Paul O’Connell will be forever known as one of the most passionate and driven men to ever grace the Munster and Ireland jerseys.
O’Connell soldiered for his province and country throughout a 15-year career and it took a serious hamstring injury to finally put a stop to the Limerick giant in 2015.
Given his reputation as a leader, it was no surprise that the 40-year-old was chosen to captain Munster, Ireland and the British & Irish Lions. He was known as a man who emptied the tank, led by example, and whose words carried serious weight.
On the field, he was an imposing character and that reputation quickly spread off-field with numerous stories spreading that he was not a man to be crossed while in rugby mode.
However, as he wrote in his 2016 autobiography ‘The Battle’, some stories were exaggerated leading people to believe that they could not approach him at any stage.
“There was a caricature of me: That psycho guy, over competitive bordering on insane, every hour of the day. And there were stories to back up the impression that some people had – or maybe still have – about my personality: like nobody will play me at Monopoly because I ruin everything by being too desperate to win.
“Maybe, like a lot of things, it was partly true. But I heard it so often that sometimes when I just wanted to knock a bit of craic out of some game, I started questioning myself. ‘Am I losing my competitive instinct?’ ‘Am I not being myself here?'”
That aspect of his personality came to the fore during an RTÉ documentary ‘Reaching For Glory’ which showed behind the scenes footage of the Irish rugby team throughout their 2007 journey.
In it, O’Connell was captured in a now-iconic pre-match speech trying to rile up his teammates prior to their battle with France.
“I know a lot of people’s impressions of my character came from what they saw of me in the dressing room at Croke Park in 2007, just before we played France in the Six Nations – the clip from the documentary where I was going on about ‘manic aggression’, about putting ‘the fear of God’ into someone.”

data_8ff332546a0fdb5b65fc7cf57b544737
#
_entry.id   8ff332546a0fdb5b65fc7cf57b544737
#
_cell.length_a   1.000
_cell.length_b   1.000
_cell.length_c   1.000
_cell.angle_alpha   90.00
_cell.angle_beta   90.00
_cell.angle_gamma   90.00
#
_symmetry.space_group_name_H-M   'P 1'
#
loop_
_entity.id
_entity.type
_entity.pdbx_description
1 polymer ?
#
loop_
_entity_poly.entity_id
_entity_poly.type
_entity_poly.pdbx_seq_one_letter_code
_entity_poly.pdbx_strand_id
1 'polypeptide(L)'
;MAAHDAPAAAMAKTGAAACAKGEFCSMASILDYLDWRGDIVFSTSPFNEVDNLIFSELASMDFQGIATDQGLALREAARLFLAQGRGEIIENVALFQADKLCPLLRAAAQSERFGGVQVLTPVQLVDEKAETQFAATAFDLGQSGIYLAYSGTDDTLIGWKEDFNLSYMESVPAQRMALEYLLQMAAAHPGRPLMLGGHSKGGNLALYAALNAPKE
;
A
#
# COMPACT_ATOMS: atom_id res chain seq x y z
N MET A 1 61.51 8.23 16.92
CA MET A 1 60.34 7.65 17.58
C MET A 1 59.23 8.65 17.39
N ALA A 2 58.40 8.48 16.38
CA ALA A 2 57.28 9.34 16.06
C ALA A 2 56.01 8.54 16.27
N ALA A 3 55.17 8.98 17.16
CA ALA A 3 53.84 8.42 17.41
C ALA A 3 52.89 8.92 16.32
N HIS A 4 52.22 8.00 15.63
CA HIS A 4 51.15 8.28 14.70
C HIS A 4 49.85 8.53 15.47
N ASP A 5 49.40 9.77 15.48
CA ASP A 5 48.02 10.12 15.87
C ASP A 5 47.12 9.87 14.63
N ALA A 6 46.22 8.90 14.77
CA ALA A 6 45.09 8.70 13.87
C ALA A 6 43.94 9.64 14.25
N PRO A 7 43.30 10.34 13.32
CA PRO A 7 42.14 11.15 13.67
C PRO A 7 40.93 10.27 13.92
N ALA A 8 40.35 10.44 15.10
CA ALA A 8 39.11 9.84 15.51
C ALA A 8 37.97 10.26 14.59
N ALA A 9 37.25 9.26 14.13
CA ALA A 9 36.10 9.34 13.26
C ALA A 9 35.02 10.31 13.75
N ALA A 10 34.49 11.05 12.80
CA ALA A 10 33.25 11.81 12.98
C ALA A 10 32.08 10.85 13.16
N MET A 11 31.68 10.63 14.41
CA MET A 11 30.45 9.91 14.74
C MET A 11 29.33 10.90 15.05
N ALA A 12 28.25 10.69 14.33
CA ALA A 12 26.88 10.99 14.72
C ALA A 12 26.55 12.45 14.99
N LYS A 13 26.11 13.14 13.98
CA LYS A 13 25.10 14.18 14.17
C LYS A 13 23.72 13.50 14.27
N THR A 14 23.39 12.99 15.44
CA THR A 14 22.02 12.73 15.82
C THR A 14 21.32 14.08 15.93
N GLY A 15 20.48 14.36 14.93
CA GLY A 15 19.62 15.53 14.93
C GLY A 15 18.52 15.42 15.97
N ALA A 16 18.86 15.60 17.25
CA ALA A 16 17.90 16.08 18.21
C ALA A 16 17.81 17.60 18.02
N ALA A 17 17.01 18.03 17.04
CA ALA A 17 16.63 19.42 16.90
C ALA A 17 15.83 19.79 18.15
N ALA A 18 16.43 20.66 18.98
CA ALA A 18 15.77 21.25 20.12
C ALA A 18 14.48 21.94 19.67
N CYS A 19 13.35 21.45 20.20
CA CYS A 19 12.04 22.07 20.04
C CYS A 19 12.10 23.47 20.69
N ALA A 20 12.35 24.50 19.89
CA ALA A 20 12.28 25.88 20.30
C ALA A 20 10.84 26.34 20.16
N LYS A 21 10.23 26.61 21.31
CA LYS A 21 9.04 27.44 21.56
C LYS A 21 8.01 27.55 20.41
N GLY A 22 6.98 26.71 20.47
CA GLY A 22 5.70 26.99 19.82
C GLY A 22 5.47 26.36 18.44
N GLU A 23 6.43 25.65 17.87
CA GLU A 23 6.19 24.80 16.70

Paul O’Connell was captain that day in Croke Park in front of a crowd of over 81,000 people. Eddie O’Sullivan’s men had won their first-round game against Wales but O’Connell knew that France would be the ultimate test if they were going to win the Grand Slam.
That was the type of urgency he was trying to instill in his players on that fateful day and his speech, he explains, was never meant for public consumption.
“It was a good documentary and people loved it but it bugged me that I was never asked about the use of that clip because it’s not something I would have agreed to.
“It’s just too intimate for people to be sitting down with a cup of team and a biscuit watching it. It shouldn’t be for that kind of consumption.”
While his personality traits may be exaggerated, the Munster legend doesn’t deny that he is a driven person. However, rugby was his career and he argues that he gave the same level of commitment to his profession as any other person.
“That was me for half an hour before a rugby match, ten years ago. It’s very different to how I was – and how we all were – in my later years with Ireland, but it’s probably what some people thought I was like all the time.
“I am quite driven, but it doesn’t apply to everything in my life. I’m sure that my personality is just the same as a guy working nine to five in a stationary office somewhere, who feels passionate about his job and wants his organisation to be the best.”